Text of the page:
Tanzania – a land of relentless wildlife beauty.

If Looks Could Kill – A very close leopard stares with intensity from its grassy hiding place. Serengeti National Park, Ngorongoro Conservation Area, Tanzania, Africa

Beth and I had the good fortune to travel in Tanzania on a photography safari. So much wildlife, it made my head spin. Wildlife at every turn on the dirt roads, of which there are thousands of miles. How the guides manage to navigate the terrain with no signs or maps and in Ndutu no roads at all, is an impressive skill. We photographed in Lake Manyara National Park, Ndutu Region, Serengeti National Park, Ngorongoro Conservation Area and the Ngorongoro Crater (see map).

Tanzania Africa

Ngorongoro Conservation Area, Ngorongoro Crater, Ndutu, Lake Manyara National Park, Serengeti National Park,


The weather was hot, dry and dusty (a real challenge keeping the camera gear free of dust), but clear for wildlife photography. Twelve days of game drives in safari vehicles that were specially fitted for just 2 photographers. Since it was Beth and I together in one vehicle, I essentially had the entire vehicle to myself for my photography. The vehicle had an open roof with no “pop top” – a real advantage in that there were no roof posts to get in the way of the visibility or camera sweeps. With three camera bodies with lenses (Sony A7R3, Canon 5D4, Canon 7D2, Canon 500 mm F/4, Sony 100-400 GM F/4.5-6.3, Canon 24-105 F/4 ),  I could shoot in any direction in seconds notice.

Rich in His Safari Vehicle


Classic Shots

There are two classic photographs that I wanted to capture: 1) Acacia tree at sunrise and 2) the Lilac Breasted Roller bird in flight.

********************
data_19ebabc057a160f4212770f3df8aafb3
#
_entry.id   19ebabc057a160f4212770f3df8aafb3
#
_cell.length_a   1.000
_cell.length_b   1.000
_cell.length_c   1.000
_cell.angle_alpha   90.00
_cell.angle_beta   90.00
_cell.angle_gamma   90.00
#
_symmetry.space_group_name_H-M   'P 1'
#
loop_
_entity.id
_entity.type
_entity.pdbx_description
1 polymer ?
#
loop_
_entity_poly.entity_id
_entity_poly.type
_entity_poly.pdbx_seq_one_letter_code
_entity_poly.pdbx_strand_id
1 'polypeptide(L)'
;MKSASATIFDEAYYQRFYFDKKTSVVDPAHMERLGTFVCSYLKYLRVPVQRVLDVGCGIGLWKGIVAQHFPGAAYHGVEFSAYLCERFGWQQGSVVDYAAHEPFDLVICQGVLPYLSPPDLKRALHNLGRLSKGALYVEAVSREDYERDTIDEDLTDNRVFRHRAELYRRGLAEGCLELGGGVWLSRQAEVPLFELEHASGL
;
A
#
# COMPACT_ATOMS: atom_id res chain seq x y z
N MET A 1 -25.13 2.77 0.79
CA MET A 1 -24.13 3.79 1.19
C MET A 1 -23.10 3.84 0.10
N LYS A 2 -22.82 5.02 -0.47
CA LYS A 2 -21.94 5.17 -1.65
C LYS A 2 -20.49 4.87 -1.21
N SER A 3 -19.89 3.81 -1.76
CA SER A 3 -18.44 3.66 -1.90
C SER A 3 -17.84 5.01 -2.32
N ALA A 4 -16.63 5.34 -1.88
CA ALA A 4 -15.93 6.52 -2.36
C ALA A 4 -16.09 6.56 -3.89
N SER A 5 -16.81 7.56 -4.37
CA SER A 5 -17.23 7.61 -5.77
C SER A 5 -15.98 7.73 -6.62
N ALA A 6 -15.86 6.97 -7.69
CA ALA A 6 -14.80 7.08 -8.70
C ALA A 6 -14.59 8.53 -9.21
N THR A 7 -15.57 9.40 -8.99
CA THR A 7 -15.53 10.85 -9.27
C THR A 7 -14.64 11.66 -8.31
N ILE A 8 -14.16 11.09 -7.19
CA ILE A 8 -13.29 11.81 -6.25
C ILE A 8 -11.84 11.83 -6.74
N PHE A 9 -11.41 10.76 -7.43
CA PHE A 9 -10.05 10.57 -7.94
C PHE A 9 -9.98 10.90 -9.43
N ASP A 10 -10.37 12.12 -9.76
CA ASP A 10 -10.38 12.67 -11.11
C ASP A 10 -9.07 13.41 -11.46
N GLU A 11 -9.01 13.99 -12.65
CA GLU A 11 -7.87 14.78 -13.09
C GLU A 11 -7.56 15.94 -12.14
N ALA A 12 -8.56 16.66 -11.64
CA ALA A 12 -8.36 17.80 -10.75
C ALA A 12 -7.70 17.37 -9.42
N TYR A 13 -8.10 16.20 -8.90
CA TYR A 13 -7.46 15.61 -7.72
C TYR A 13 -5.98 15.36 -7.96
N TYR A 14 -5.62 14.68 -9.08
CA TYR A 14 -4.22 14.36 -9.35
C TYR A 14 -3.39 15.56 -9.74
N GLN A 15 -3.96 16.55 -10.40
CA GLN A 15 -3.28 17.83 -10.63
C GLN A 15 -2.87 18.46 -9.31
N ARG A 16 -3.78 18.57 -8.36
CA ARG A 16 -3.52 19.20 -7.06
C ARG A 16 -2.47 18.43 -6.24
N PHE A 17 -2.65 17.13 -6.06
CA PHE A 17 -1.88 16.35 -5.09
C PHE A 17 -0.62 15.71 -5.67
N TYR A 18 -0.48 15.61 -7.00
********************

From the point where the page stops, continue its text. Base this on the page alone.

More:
Serengeti Sunrise – The sun rises over the Serengeti grassland under an Acacia tree. Serengeti National Park

The Serengeti Sunrise image took 5 attempts, 5 mornings in a row. One must have the right location, the right camera lens, the right distance from the tree, the right clouds, the right camera settings and the sun in the right position relative to the Acacia. And a lota luck! It finally came together in the Serengeti National Park with the expert help of my guide, James, on the 5th attempt.

Beautiful Lilac Breasted Roller in flight with wings down. Ndutu, Tanzania

The lilac breasted roller is a difficult bird to photograph in flight. It flies quickly and erratically. While standing in the safari vehicle we drove through its habitat and scanned for the bright, beautiful blue colors of the roller in the trees. Trying not to disturb the bird we would drive as close as we dared. Then we waited for the bird to fly. I was rewarded with this flight shot. Wings down is my favorite position


The Safari Guides

The safari was organized by Roger Clark, a friend and fellow member of the Mile High Wildlife Photo Club. Roger contracted with Roy Safaris (Arusha, TZ), who provided the vehicles, the guides and the incredible expertise for finding and identifying wildlife (all their guides must graduate from Wildlife Guiding College). This was Roger’s eighth trip to Tanzania.


Our Guide James


The safari guides for the four vehicles in our group.


World Class Accommodations

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Brunch in the Bush

After an early morning game drive (start at 6 am to get into position for the sunrise shots) of several hours we would regroup, circle our “wagons” and have brunch in the bush.